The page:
The inhabitants of Altamira supported the construction of Belo Monte before it began because they thought it would bring the town huge benefits. No one supports it now because hydro development has destroyed their peace and quiet. It has brought only problems for most people. Belo Monte has been chaotic and has affected the lives of the inhabitants so profoundly that plans to build more large dams in the Amazon basin are being revisited.

Emilio Moran, Professor, Michigan State University.

Apart from the problems caused by the dams to downstream communities, severe environmental impacts are also being brought about by the new dams being built in Africa, South America, and Southeast Asia.

In the Amazon basin, within an area of 6 million square kilometers (km2) 147 dams have been proposed, including 65 in Brazil; these hydropower developments have had major impacts on fish populations and dynamics in an area with about 2320 species of fish. There was a 25% reduction in the number of fishes in the Tocantins, draining into the Atlantic close to the mouth of the Amazon, following construction of dams along the river, for instance.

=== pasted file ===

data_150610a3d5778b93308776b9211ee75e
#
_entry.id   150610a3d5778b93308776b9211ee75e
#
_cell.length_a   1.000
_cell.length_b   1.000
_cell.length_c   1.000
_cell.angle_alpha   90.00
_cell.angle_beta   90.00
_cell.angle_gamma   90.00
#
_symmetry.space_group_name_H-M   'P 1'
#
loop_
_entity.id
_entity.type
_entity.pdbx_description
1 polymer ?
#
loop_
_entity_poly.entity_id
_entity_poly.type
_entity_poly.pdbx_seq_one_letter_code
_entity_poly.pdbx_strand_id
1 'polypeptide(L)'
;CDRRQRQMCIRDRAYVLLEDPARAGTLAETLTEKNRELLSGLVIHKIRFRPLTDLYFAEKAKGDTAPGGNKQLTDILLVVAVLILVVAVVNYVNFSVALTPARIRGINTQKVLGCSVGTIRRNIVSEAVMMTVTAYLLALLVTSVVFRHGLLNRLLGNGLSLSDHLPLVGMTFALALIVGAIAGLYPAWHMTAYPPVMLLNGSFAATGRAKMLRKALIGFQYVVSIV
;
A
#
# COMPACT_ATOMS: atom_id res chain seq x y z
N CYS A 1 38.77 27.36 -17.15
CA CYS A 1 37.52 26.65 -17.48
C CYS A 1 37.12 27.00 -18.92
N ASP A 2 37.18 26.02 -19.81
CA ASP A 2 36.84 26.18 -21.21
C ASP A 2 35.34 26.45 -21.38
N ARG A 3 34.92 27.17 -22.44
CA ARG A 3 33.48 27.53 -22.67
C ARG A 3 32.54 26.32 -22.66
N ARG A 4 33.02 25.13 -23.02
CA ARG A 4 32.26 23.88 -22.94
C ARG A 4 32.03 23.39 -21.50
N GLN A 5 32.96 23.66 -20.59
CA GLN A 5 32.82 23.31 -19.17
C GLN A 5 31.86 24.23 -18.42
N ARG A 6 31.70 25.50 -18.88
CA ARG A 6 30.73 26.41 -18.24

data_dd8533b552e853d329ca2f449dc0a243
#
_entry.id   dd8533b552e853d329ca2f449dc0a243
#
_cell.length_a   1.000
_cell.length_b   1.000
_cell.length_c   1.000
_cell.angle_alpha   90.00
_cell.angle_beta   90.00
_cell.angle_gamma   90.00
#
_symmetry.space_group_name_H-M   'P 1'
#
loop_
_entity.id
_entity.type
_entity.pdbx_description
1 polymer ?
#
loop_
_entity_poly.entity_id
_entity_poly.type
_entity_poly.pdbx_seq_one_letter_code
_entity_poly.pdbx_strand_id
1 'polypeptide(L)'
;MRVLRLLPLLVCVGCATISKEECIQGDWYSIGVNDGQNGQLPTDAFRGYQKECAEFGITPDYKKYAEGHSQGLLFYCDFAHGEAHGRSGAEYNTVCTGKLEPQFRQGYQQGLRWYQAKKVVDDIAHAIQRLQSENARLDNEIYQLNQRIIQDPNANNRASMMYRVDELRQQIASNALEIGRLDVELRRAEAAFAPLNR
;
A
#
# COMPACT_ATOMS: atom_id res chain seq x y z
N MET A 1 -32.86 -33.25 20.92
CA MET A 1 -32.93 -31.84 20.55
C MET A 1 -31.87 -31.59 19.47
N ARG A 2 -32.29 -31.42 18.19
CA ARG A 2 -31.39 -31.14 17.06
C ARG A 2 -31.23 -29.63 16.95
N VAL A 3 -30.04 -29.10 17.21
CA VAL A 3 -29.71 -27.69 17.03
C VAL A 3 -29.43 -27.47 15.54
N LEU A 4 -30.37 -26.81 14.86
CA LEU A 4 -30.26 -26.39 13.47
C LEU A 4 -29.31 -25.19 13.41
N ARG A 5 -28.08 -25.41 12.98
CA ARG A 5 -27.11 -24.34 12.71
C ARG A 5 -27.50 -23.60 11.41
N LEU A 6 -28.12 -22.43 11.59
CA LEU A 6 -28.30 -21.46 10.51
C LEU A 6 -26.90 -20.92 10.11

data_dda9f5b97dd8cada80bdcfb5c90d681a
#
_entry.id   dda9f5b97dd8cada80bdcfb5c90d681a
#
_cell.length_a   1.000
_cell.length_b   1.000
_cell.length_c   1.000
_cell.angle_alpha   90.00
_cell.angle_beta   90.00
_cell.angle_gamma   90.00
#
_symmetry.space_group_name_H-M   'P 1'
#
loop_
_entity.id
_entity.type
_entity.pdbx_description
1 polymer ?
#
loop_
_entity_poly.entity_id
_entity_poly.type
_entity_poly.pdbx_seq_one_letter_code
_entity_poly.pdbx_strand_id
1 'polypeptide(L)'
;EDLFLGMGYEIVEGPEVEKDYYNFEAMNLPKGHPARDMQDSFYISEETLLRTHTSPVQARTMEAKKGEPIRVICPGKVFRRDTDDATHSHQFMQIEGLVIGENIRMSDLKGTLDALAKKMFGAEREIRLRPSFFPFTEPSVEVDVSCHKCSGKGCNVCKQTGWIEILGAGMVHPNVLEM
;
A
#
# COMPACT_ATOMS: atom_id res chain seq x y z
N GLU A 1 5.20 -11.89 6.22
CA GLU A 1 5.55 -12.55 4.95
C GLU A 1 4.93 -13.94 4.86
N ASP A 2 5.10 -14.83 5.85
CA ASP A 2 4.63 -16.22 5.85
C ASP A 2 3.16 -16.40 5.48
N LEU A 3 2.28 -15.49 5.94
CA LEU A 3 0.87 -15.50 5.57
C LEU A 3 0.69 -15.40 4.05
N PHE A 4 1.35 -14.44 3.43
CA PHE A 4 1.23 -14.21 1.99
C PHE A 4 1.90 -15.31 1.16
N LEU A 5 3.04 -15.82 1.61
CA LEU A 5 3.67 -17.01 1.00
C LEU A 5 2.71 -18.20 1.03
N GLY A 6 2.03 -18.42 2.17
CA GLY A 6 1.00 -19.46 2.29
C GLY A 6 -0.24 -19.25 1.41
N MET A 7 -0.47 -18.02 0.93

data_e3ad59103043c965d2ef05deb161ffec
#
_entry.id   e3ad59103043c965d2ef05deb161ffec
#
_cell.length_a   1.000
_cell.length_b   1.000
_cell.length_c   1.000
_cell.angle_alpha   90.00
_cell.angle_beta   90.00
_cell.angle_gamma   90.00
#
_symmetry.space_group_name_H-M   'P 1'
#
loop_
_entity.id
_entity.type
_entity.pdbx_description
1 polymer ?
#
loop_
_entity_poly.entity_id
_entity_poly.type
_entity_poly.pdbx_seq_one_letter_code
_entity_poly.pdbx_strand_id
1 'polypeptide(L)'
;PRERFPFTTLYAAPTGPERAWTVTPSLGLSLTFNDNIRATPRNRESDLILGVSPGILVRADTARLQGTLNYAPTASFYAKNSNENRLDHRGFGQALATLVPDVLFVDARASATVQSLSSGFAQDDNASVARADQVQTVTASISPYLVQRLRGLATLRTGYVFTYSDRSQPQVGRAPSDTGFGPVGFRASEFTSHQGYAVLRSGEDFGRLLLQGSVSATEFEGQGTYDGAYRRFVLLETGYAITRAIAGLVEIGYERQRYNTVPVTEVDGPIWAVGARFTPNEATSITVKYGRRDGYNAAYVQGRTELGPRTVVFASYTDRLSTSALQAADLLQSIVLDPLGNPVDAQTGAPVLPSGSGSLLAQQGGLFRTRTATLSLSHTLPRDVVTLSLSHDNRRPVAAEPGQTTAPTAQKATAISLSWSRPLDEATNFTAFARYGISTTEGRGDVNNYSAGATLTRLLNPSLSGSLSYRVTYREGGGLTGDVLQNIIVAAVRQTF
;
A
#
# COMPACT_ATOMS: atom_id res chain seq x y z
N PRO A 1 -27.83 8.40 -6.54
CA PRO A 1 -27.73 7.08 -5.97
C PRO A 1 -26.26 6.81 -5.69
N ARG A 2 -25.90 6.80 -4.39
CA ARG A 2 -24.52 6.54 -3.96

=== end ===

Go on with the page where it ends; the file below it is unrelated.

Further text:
The article reports that in the Tucuruí dam region, which is also located in the Brazilian Amazon, there was a 60% reduction in the fish yield almost immediately following the construction of dam, and over 100,000 people who lived downstream were affected by the loss of flood recession agriculture, fisheries, and other natural resources.

Most fish species in the Amazon basin are endemic [unique to the region]. The disappearance of these species represents a huge loss to world biodiversity,” stated Moran.

Impact of climate change

The article also notes that climate change will have a strong influence on the dams constructed in the Amazon basin in the recent past.

It is anticipated that the Jirau and Santo Antonio dams on the Madeira, which were completed in the last five years, will produce only a small proportion of the 3 GW they were each designed to produce due to climate change and the limited storage capacity of their run-of-the-river reservoirs.

The article also states that the Belo Monte dam on Xingu, which was completed in 2016, will generate lesser electricity due to climate variability, insufficient water levels, and a comparatively small reservoir, producing just 4.46 GW as against its 11.23 GW design capacity even under the best-case scenario.